Messier 82 (the Cigar) is the smaller member of the Bode’s Galaxy pair.
About 600 million years ago a Cigar ‘s brother (M81 Galaxy) destroyed
regularity of the galactic-structure, by his strong gravity
Due to their proximity a millions of stars explode as supernovae,
ejecting a huge quantity of matter in the tens of thousands light years
Las night I saw this deformed galaxy with magnification 165 x. The Cigar
like high power and need a good seeing and contrast. So I used 11
“Schmidt – Cassegrain on CGEM mount and the Sky-watcher eyepiece.
This sketch represent more than 40 minutes of staring at the white line
in the dark.
Yours sincerely Robert
Object Name: The Big Cigar
Object Type (Galaxy)
Location (Oborniki, suburbia, Poland)
Equipment: 11” Schmidt – Cassegrain on CGEM, SWA SW 17mm
Autor: Ignisdei (Robert Twarogal)
This drawing was made by an 8″ f/5 Newtonian from a dark place next to
Szeged, Hungary. It was a very vlear early-autumn night, but cold wind
blown. After sketching some Messiers I targeted the huge and bright
giant NGC 253 in Sculptor. This is one of my favourite galaxies, so I
wanted to see it after a year-round missing. It was relatively low
above the horizon, but the sky vas really clear – and the galaxy was
very stunning. I picked up my drawing set and started to sketch.
Studied it with different magnifications and combined my impressions.
Lot of details was seemed: a bright nucleus, a short central bar,
parts of the spiral arms, and knots. I think it was one of my best
Columnist of ‘Deep-Sky Objects’ head in journal of the Hungarian
Astronomical Association called ‘Meteor’
Categories: white paper, graphite pencil, inverted, digital, galaxy, star burst
M82 (NGC 3034), The Cigar Galaxy Sketch and Details by Per-Jonny Bremseth
I send you “M.82, a broken cigar”.
The dark band was easy to see in my telescope and after a time
I could observe dark and lighter structures in this galaxy.
This galaxy is really a good target for amateurastronomers!
The separation between M.81 and M.82 is also a good match!!
The seeng and the transparency was very fine when the
drawing was made, and clean sky!
I use water coloured crayons on black paper only!
The observation of M.82 was from outside Trondheim, Norway.
See more info on my drawing!!
M81 and M82, the Cigar Galaxy and Bode’s Galaxy Sketch and Details by Patrick Van Beeck
Cigar and Bode’s Galaxy M81 M82
March 31st 09
My first sketch ever, through my brand new 10inch Meade Lightbridge
I’m thrilled being able so see all these beautiful sights and am looking forward to observing and sketching many many more.
This, my first ever, already said that 😉 was done on a great cloudless night which is rare in this part of the world, with some humidity and unfortunatly bright moon!
With a 3B pencil and white paper, thereafter fliped the image color during scanning and a light smoothening in photoshop.
Hope you enjoy my first and certainly not last attempt!
M82 (NGC 3034) “The Cigar Galaxy” in Ursa Major Sketch and Details by Frank McCabe
This northern hemisphere bright galaxy (magnitude 8.4) is one of the showpiece island universes of Ursa Major. At 11-12 million light years from us, M 82 which is also known as NGC 3034 clearly shows its central starburst activity with obscuring dust at the eyepiece of moderate to large telescopes. This galaxy is a member of the M81 group of galaxies and is just slightly more than one moon diameter away from this galaxy.
Both M 81 and M 82 were discovered by Johann E. Bode late in 1774 and just 6 years and 1month later Charles Messier added M 82 to his well known catalog.
In 1963 astronomers Sandage and Lynds published a paper describing M 82 as a strong radio source. In infrared this galaxy is very bright. The galaxy was once thought to be an irregular shaped galaxy but is now known to have two normal spiral arms and a central bar visible in near infrared.
I look forward to spring each year to be able to observe this galaxy at culmination on a moonless night.
Date and Time: 3-15-2009, 2:20-3:10 UT
Scope: 10” f/5.7 Dobsonian. 24 mm eyepiece 60x
8”x12” white sketching paper, 2H, HB, 4H graphite pencils,
blending stump, scanned and inverted
Seeing: Pickering 8/10
Transparency: Average 3/5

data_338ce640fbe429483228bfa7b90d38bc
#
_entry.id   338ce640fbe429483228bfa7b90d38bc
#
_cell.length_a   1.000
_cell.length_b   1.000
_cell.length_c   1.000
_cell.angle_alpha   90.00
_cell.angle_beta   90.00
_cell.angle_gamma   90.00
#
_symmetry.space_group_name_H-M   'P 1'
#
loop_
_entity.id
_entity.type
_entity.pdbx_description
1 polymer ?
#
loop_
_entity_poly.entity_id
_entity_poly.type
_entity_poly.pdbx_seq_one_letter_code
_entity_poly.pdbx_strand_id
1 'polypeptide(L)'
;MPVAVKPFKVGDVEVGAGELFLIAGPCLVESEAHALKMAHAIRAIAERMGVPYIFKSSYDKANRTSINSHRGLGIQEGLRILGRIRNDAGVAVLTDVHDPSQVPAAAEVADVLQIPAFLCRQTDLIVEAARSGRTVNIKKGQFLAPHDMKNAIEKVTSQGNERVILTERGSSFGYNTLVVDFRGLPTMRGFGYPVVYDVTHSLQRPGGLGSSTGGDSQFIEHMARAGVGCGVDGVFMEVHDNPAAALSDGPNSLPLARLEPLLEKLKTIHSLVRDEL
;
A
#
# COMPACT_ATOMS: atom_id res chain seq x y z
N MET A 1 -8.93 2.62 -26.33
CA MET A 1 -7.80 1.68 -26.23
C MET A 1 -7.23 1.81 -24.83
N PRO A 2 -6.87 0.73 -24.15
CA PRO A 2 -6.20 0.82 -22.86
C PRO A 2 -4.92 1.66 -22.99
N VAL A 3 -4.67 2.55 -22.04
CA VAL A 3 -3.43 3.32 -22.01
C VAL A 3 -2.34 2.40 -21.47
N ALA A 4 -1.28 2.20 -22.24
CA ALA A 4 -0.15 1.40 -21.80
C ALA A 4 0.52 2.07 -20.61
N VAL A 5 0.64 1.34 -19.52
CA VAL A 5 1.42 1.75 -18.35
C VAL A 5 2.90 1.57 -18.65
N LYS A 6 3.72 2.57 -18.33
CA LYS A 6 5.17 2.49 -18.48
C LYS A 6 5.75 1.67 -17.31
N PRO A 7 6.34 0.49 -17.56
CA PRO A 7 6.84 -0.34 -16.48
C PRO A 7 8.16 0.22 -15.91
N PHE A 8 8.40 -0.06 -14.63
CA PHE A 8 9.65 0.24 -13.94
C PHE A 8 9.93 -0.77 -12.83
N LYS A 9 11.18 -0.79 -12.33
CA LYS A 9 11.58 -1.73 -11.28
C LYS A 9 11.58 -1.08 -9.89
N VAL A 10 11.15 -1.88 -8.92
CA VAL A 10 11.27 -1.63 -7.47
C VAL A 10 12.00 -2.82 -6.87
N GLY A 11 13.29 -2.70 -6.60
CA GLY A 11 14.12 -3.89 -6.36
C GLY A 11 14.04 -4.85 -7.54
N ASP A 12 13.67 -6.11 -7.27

Faintest stars visible overhead 4.2
Temperature: 0°C (32°F)
NGC 4038 and 4039 – The Antennae Galaxies Sketch by Eiji Kato
This colliding pair of galaxies lies about 65 million light years away in the constellation Corvus. They are named after the long tidal tails that were strewn out some 200 to 300 million years ago when the galaxies first began interacting. As the collision proceeds, billions of new stars will eventually be formed. This fascinating merger gives us a preview of what may happen when the Milky Way and Andromeda Galaxies collide in the distant future.
Wow, taking a closer look at the Cigar is really worth the effort. After
a drawing of M 82 together with its companion M 81, I took the advice to
have a closer look seriously and I haven’t regretted it in the least.
Just look at how much detail becomes visible after only half an hour of
observation, it might definitely be worth another visit anytime soon to
work up further features of this wonderful object. A bright core, light
and dark lanes, circular structures, it’s all there, ready to be
discovered by the avid eye of the observer.
Date: April 12, 2007
Location: Kegelhaus, Erbendorf, Bavaria, Germany
Instrument: Dobsonian 8″ f/6
Constellation: Ursa major
Seeing: II of VI
Transparency: II of VI
Here is another digital sketch. It’s the first one made with a digital tablet and a
pressure sensitive pen. It feels more natural than using a mouse to draw nebulosity
or to smudge out an area. The application (Photo-Paint) controls the relationship
between the pressure you apply with the pen to the tablet, and the effect produced
by brush tools in Corel PHOTO-PAINT. As you press down on a drawing tablet with the
pen, the effect produced by such tools changes. Several attributes can be changed at
the same time by pressure, like size, brightness, opacity etc. Like a common pencil,
a line can be drawn thicker by applying more pressure with the pen. I’m still in an
experimental phase with the settings. I hope you like the sketch.
Date : March 12, 2007
Time : 21.14UT
Scope : Skywatcher 102/500
EP : Vixen LV Zoom at 8mm
Power : 63x
Filter : none
Seeing : 3/5
Transp. : 2.5/5
Sketch Orientation : N up, W right.
Digital sketch made with a wireless digital tablet and a pressure sensitive pen in
PhotoPaint, based on a raw pencil sketch.
Rony De Laet
Messier 94 is a beautiful galaxy in the constellation of Canes venatici;
with a distance of 17 million light years and a diameter of 56000 light
years, it contains about 60 billion sun masses. M 94 is a starburst galaxy.
The conditions, when I observed it, were very good, good transparency
and seeing, so I was able to clearly discern a stellar core, a brighter
inner and a darker outer halo. All of this was embedded into a faint and
distant glow, which faded into nothing at the outer rim.
Date: March 16, 2007
Location: Steinwald, Bavaria, Germany
Instrument: Dobsonian 8″ f/6
Constellation: Canes venatici
Seeing: I-II of VI
Transparency: I of VI
Sketch Medium: White pastels and white ink on black cardboard.